Sous Vide Thickness Ruler

Thanks for joining our Sous Vide Newsletter. I hope you enjoy it as well as these sous vide thickness rulers. If you have any questions or comments, or suggestions about any articles or topics you'd like us to discuss please let me know. You can download the rulers here:
Download Ruler

How to Use the Sous Vide Thickness Ruler

To use, simply print out the second page.  I prefer printing it onto thick card stock so it's more rigid.  You then just cut out the cards by following the dotted lines.  Try to make the bottom as level as possible to ensure accurate measurements. I like to align a ruler along the line and draw a knife along it, just make sure you do it on a cutting board!

I also recommend measuring the lines to make sure they are still correct. We've testing the printing out of several programs, on PC and Macs, and on various printers and it normally comes out properly but double checking never hurts. Sometimes a program will try to scale the image, which will result in distorted measurements.

Once it is cut out, simply hold the card up to the thickest point of the food you are preparing to cook and follow the time listed in the column you want.

For example, if you wanted to heat a piece of beef tenderloin you would hold the Beef card up to the beef.  If it is 35mm thick you would then cook it for an hour and forty minutes if it was in the refrigerator or two hours if it was frozen.  Remember, these are the minimum times needed, you can cook it for an hour or two longer if you aren't in a hurry.

Why Cook Sous Vide by Thickness?

There are two ways to cook sous vide, one is based on the thickness of the food and the other is based on the desired tenderness.

Cooking based on thickness is how PolyScience, Baldwin, and Nathan started out as they did research on food safety. Cooking sous vide based on thickness basically tells you the minimum time you can cook a piece of meat to ensure it is safe and comes up to temperature in the middle. It doesn't take into account tenderizing time or any other factors. It's often used by restaurants or home cooks who want to minimize cooking time and are using tender cuts of meat that don't need the tenderization.

Cooking sous vide based on tenderness takes into account how tough a piece of meat is and how long it needs to be cooked in order to make it appealing. So a chuck steak needs to be cooked a lot longer than a filet, even though they are both safe after the same amount of time. As long as the minimum cooking time is met for the temperature used, then it's completely safe to eat.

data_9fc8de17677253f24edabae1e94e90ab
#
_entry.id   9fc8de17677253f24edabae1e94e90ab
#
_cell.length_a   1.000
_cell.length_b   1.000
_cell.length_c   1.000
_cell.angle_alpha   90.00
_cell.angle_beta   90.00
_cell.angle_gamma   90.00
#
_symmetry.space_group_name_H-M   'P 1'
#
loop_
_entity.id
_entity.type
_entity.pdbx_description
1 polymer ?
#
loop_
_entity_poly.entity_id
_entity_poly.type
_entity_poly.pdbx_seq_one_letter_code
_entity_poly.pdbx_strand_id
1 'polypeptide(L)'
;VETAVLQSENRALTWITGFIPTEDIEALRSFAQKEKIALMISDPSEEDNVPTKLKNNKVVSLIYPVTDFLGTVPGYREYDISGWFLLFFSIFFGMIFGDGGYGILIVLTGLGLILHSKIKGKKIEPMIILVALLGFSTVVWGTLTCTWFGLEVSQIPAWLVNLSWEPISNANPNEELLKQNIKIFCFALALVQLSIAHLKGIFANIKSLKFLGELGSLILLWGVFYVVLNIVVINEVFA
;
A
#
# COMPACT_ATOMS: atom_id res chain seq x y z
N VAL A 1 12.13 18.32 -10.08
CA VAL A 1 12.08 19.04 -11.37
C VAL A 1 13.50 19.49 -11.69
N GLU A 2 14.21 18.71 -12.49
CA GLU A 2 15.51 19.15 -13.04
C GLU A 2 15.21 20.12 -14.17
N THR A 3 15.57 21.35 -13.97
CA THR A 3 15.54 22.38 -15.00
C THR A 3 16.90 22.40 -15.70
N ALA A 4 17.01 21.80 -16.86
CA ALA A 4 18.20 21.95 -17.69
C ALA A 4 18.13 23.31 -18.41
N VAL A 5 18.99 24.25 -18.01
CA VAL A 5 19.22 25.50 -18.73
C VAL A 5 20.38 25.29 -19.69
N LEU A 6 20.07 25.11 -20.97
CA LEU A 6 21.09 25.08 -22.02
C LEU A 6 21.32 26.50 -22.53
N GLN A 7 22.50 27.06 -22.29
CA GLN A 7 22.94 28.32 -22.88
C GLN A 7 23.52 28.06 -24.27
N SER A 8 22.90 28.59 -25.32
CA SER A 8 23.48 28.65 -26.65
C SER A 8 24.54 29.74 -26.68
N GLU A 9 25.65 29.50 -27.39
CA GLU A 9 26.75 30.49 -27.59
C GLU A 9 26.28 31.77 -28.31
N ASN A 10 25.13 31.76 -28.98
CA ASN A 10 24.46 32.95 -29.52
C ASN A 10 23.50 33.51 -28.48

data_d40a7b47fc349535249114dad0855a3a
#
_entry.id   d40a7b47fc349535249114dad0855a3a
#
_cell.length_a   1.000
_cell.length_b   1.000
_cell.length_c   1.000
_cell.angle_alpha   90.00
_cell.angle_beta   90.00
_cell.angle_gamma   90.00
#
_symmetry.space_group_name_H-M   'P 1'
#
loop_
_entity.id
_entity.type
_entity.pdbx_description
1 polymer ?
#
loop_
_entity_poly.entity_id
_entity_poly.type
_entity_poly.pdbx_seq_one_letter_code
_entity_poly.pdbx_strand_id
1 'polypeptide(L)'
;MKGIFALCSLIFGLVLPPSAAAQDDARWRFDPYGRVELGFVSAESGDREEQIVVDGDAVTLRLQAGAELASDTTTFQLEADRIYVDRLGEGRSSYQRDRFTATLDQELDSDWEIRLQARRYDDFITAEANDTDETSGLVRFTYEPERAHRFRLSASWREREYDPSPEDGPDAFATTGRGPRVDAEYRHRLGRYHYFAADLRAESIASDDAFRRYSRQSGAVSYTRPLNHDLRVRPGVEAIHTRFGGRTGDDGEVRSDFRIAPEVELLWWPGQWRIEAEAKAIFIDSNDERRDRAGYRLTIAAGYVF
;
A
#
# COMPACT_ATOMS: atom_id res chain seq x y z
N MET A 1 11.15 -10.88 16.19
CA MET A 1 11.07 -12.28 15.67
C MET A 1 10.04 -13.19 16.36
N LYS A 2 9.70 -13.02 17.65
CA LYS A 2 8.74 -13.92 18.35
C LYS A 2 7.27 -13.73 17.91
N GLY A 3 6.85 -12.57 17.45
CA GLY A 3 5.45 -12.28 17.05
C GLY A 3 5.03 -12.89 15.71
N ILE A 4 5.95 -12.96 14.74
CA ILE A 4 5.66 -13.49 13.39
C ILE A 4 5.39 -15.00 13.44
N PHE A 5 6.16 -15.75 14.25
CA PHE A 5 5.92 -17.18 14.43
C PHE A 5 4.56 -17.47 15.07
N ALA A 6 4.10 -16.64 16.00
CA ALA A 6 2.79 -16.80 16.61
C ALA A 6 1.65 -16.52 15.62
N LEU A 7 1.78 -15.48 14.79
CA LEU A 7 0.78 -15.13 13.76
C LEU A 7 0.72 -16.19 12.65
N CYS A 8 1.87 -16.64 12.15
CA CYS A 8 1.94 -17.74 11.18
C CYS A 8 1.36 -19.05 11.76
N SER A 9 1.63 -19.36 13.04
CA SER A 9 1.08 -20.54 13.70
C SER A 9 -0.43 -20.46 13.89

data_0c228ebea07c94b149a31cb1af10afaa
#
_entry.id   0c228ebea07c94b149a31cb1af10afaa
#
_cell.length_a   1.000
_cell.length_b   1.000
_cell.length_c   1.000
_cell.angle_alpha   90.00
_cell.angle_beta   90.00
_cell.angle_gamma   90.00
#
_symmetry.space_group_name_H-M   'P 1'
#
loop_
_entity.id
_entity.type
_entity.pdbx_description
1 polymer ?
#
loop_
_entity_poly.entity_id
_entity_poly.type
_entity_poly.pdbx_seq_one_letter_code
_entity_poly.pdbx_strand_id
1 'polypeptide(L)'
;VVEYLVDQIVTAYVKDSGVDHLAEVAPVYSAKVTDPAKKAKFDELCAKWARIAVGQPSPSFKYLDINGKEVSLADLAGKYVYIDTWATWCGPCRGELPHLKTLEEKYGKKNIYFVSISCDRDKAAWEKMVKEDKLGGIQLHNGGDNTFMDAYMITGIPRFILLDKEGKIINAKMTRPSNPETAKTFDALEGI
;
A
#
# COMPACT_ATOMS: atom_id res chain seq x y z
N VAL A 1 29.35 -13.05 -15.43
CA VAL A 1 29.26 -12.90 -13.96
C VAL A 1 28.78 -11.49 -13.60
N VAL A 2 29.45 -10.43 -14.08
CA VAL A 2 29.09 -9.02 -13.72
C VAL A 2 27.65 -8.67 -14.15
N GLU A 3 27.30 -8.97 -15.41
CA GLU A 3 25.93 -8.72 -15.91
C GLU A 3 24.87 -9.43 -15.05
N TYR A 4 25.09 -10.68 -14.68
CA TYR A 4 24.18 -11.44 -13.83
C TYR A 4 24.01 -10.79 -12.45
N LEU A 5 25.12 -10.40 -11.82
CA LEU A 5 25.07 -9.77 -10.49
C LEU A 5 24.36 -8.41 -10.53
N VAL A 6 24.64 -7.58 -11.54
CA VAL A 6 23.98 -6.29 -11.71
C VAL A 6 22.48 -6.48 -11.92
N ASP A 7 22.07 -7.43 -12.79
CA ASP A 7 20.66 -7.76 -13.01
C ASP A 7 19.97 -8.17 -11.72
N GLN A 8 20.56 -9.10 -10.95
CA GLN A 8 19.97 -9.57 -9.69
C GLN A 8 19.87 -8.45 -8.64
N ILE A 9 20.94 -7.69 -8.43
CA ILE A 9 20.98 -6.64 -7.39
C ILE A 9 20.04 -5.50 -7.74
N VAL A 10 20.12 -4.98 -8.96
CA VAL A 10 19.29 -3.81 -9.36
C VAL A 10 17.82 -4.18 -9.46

Both sous vide methods have their uses. Thickness-based is great for very tender cuts cooked by people who need them done in the minimum amount of time. Tenderness-based is best for tougher cuts or people that have a range of time that they are interested in.

There are tenderness based cooking charts both in our sous vide app for iPhone and Android as well as our book Beginning Sous Vide.

A Few Notes on the Times

Times were extrapolated from the descriptions in Baldwin's Practical Guide to Sous Vide and Book, as well as Nathan's tables on eGullet and a few other sources.

We provide 3 different rulers with times for sous vide beef, chicken, and fish. The sous vide beef ruler has times for heating frozen and thawed beef and pasteurizing it at both 55ºC and 60.5ºC. The sous vide chicken has times for pasteurizing chicken at 57.5ºC, 60.5ºC, 63.5ºC, and 66ºC. The sous vide fish ruler has times for heating fatty fish, and pasteurizing both lean and fatty fish at 55ºC and 60.5ºC.

The times are also approximate since there are many factors that go into how quickly food is heated.  The density of the food matters a lot, which is one reason beef heats differently than chicken.  To a lesser degree where you get your beef from will also affect the cooking time, and whether the beef was factory raised, farm raised, or grass-fed.  Because of this, I normally don't try to pull it out at the exact minute it is done unless I'm in a real rush.

The times shown are also minimum cooking times and food can be, and sometimes needs to be, left in for longer periods in order to fully tenderize the meat.  If you are cooking food longer, remember that food should not be cooked at temperatures less than 55ºC (131ºF) for more than 4 hours.

This project was inspired by the thickness ruler done by PedroG at the sous vide wiki.